If your carburetor cannot be fitted with a fuel solenoid, you will have to buy a carburetor that features an anti-afterfire fuel solenoid valve, and the carburetor must also be compatible with your engine.
And either option you can choose will require additional wiring from your key switch that will activate the fuel solenoid when you start the engine and also deactivate it when the key is turned off.
You will have to get the work done at a professional shop unless you are very mechanically inclined, and I'm not getting that vibe.
This post was edited by mownie on Sat, Apr 12, 14 at 0:43
I know letting the engine idle real slow. Then there is no pop sound when shutting down the engine. But, I am comparing with the new purchased tractor. Since the new purchased tractor does not have to let the engine idle real slow but no pop sound when shutting down the engine, there must have some parts no longer work effectively as the new tractor does. I think I may need to replace some parts. Thus, the tractor will work as the same as the new tractor does without the loud pop sound when shutting down the engine. If someone knows to replace the parts can resolve the loud pop sound when shutting down the JD 125 tractor engine, please share.
You can't compare with a new tractor.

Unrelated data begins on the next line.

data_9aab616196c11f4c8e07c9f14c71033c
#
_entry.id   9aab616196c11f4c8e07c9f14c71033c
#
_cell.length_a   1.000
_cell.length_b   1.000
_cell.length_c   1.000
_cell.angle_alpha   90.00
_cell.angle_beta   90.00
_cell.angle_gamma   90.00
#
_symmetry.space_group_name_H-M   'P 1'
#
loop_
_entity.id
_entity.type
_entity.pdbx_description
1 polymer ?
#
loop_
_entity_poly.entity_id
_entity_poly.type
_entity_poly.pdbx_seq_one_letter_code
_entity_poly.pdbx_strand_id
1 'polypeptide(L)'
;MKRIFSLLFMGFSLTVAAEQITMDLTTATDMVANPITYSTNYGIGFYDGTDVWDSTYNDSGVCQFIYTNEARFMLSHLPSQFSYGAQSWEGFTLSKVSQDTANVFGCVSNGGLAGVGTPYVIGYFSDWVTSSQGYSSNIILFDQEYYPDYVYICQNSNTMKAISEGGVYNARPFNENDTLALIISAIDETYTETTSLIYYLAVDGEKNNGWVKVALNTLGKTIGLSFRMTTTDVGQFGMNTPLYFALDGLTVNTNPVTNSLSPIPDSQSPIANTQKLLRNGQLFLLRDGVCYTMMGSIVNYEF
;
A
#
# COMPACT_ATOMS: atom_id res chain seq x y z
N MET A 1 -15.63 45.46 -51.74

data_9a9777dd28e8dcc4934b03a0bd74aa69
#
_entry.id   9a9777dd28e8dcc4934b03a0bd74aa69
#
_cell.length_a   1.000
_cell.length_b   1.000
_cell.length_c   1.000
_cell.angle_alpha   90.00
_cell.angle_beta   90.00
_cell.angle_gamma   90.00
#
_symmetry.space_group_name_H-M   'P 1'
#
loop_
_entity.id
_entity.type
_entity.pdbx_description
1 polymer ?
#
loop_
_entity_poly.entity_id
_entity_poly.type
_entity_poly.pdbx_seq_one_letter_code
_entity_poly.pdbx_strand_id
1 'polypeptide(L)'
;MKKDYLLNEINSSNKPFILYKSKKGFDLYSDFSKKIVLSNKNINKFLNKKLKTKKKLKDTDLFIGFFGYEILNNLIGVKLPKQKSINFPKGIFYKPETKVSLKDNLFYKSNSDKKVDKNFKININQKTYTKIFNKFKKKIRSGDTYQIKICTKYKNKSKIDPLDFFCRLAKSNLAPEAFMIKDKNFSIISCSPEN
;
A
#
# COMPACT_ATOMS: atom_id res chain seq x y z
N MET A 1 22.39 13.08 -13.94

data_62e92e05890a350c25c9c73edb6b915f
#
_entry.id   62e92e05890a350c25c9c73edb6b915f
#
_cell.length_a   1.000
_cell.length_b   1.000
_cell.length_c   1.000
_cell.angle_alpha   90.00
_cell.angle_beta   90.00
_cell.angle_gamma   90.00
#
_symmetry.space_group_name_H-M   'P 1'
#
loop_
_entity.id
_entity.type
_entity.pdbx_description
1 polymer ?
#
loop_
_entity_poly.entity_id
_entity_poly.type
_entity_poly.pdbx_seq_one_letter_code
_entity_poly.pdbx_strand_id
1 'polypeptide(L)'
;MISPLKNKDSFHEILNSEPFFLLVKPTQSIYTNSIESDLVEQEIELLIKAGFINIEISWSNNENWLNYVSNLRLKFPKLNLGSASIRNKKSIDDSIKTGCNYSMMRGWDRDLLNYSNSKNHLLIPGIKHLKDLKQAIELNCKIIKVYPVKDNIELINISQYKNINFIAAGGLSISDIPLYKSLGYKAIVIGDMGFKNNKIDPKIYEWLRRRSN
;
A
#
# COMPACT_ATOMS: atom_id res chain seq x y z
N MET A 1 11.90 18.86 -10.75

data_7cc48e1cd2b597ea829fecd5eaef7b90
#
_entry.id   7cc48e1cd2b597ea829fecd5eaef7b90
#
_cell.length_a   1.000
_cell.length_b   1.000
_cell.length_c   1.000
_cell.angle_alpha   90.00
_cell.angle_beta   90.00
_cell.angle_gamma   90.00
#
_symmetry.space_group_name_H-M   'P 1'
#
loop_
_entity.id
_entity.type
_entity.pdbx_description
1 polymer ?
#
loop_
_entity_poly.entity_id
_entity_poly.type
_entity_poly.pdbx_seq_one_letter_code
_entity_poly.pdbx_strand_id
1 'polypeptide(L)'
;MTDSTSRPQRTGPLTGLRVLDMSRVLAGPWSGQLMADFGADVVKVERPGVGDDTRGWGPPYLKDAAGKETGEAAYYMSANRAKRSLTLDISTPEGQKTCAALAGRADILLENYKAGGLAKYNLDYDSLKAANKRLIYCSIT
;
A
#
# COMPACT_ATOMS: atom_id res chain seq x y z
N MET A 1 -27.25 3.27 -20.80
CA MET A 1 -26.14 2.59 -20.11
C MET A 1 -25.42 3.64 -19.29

Was there a time that it didn't "pop"?
IF So, something's different.
When's the last time the cooling fins have been cleaned? An overheated engine will have a hotter muffler.
I don't know if the core of what I have been trying to say is clear, or not. But Bill did hit on a different way of saying it.
Once a long time ago, there was no such thing as an anti-afterfire fuel solenoid on any brand of outdoor power.
Back in those days, everybody's outdoor power engines might pop if you shut them down without a short cool down idle period.
Some engines and applications did not pop as much as others, due to different configurations of the exhaust muffler or length of exhaust pipe.
Then suddenly, back in the late 1980s and early 1990s, the anti-afterfire solenoids began to appear.
So, the only way to solve your problem is to have a true professional, well experienced, small engine technician/mechanic evaluate your old tractor and tell you whether or not the tractor ever has an anti-afterfire solenoid on it.
If you can remember a time when it did not pop when you shut it down, there may be hope that there is something faulty with an existing solenoid.
But if the tractor never was equipped with the anti-afterfire solenoid valve system in the first place, then you are going to have to spend some money to have it retrofitted to behave like a modern tractor.
It's kind of like if you want a 1935 Chevrolet with air conditioning on it, you are going to have to pay someone to put it on there because they did not have air conditioned cars back then.
Thanks for the trip down memory lane mownie. I had forgotten about the retrofit air conditioners for the 1950's that had the evaporator attached under the dash. A real knee-knocker. Or the cooler devices that you filled with ice and ran a fan off of the cigarette lighter. Those were the days.
OP, I was once told that putting a new exhaust on might solve the problem. Cheaper to let the engine idle a few minutes before shut down. Plus isn't a cool down recommended for engine life anyway?
Yah the 11 hoss B+S I/C flat head does it . ,Has been doing it since I got it free back in '01. Thanks for the explanation. Idling it down doesnt really help. But now I'm gonna worry about it even less than I did before. :)